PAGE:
To avoid injury when riding outside, review the tips above. Inside or outside, it's a good idea to warm up and/or stretch before your cardiac cycle - good advice before any exercise. Make sure your bike is properly adjusted for your size, and increase your workouts gradually.

As with any exercise program, check with your doctor before starting a cardiac cycle program. If you are currently in cardiac rehab, discuss what kind of cycling program you should continue with your fitness advisors.

Setting Goals
If cardiac cycling is something you really enjoy, why not set some goals for yourself?

I remember being in the Rocky Mountains a few years ago and coming across a group of people in their 60s who were riding their bikes clear across the continent. Talk about inspiration.

Maybe you're up to that challenge - maybe you're not - but you can still set some goals and have some fun achieving them! For example:

  • Pick a distance (it could be the distance to cross your state or province) and chart your progress against that goal. Be sure to reward yourself when you achieve your goal.
  • Have a friendly wager with a companion or family member to see who can reach a distance goal OR amount of time cycled first.
  • Set a goal to cycle a specific number of days per week.
  • Set a goal to increase your distance each week.
  • Set a goal to take a cycling vacation (I've always wanted to do a cycle tour of the wine country in France).

Riding the Right Way

Adjusting your bike
Saddle - the most important adjustment you can make on your bike or stationary bike. Your seat is correctly positioned when you can sit squarely on the saddle with your down leg fully extended and the heel of your shoe is touching the pedal comfortably. Your saddle should be level or slightly tilted with the front of the seat higher than the back. (I have a gel seat - I love it, its so comfortable)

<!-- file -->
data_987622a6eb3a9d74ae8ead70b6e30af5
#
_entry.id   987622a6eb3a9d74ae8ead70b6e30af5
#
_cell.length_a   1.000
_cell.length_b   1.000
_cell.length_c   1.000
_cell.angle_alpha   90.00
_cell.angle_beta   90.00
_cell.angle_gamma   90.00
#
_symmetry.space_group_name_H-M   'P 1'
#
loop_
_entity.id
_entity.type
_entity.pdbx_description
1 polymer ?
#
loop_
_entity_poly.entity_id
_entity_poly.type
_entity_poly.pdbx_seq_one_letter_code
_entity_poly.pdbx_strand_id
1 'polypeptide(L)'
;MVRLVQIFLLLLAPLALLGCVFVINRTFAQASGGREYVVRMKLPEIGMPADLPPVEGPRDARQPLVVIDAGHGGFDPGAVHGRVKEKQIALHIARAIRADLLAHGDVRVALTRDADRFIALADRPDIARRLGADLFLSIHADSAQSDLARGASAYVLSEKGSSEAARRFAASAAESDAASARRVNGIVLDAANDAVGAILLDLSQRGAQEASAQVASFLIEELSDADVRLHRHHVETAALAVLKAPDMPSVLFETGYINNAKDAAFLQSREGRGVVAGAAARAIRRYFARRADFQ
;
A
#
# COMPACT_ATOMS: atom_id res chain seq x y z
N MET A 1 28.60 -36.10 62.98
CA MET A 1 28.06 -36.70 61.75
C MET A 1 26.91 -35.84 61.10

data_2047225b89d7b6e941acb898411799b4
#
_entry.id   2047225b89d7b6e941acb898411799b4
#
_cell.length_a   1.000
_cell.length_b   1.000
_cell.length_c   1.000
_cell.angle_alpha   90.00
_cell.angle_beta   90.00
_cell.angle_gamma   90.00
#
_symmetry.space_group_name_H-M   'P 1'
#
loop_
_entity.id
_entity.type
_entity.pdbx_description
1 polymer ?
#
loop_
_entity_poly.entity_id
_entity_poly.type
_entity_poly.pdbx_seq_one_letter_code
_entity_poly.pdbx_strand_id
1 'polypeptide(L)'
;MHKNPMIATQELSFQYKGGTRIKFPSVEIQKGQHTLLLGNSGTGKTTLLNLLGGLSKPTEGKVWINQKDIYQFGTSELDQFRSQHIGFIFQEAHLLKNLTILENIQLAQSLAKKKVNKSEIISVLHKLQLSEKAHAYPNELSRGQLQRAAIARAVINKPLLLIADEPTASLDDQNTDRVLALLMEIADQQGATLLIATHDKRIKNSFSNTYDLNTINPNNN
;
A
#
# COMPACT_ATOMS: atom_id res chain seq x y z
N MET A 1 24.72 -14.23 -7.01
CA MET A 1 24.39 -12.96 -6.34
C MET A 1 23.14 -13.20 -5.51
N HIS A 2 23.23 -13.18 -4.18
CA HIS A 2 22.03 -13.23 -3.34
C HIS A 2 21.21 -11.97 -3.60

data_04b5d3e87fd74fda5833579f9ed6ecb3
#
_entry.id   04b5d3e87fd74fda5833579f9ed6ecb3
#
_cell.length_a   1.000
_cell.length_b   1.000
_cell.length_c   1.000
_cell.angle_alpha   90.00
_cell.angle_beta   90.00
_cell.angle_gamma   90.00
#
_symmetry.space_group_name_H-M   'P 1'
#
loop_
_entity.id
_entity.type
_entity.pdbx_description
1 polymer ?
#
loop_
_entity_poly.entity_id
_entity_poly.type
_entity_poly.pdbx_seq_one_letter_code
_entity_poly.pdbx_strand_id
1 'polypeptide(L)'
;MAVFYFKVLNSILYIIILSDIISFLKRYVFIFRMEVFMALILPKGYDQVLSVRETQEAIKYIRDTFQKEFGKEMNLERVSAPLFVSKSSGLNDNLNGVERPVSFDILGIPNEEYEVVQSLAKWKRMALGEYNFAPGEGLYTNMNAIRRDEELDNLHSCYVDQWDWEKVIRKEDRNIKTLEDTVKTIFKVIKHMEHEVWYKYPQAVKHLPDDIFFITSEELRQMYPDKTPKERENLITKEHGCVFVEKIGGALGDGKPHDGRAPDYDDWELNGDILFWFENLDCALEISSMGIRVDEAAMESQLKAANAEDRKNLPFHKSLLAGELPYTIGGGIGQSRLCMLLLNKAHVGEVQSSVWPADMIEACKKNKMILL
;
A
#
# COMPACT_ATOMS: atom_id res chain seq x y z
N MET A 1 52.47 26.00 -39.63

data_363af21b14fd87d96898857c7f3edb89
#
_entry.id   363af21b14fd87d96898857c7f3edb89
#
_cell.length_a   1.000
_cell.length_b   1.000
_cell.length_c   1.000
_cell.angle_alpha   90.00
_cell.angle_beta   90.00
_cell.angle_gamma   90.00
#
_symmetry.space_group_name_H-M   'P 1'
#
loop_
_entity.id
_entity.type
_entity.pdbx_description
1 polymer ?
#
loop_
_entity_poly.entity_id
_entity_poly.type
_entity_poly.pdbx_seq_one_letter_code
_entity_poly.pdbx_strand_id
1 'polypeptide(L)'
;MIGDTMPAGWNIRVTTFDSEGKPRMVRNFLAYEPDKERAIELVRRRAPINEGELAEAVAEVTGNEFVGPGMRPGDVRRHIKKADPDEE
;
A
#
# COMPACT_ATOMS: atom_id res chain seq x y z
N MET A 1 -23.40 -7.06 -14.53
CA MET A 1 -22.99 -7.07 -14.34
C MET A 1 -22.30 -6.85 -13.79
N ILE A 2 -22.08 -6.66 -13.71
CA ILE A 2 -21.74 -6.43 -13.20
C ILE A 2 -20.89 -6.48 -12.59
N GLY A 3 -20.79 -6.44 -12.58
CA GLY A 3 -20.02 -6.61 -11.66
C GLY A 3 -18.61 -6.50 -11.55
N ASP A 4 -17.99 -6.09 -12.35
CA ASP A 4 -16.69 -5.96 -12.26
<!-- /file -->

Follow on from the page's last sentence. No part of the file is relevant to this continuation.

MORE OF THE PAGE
Handlebars - this depends on the type of bike you have. On a mountain or hybrid bicycle the top of the handlebars should be at the top of your saddle.

Riding correctly - inexperienced riders tend to pedal in gears that are too high. Start with the lower gears - less muscle strength and endurance is required. Gradually increase to the higher gears.

Wind and terrain will also influence the gears you use. When it's windy, shift your gears as necessary to find a comfortable rhythm. In hilly areas use low gears, in flat areas shift to higher gears.

Warming up

There are a number of ways you can warm up before your cardiac cycle. Probably the best way is to get on your bike and pedal at a very gentle pace until you feel your body warming. Stretching is advisable, but gently warm up on your bike or walk around and do some light calisthenics beforeyou stretch. Don't stretch cold muscles.

Suggested cardiac cycle workout:

  • Aim to ride for 30 - 45 minutes
  • Predominantly flat or slightly rolling terrain
  • Easy pedaling
Cooling down

Finish your cardiac cycle with a cool down period of low-intensity pedaling to help your muscles return to a resting level. If you stop cycling suddenly, you may begin to feel lightheaded because blood can pool in the legs. Taking a hot shower can further aggravate this situation. As an alternative to low-intensity pedaling, get off your bike and walk to cool down. If you are wearing a heart monitor you can use your heart rate as an indication.

Stationary bikes

Everyone has a story to tell...
What's yours?

Share your story on Smart Heart Living. Not only will it do you a lot of good to express your feelings, but sharing your experience could be a turning point for someone who reads about it.

Click Here
to write your own or to comment on someone else's.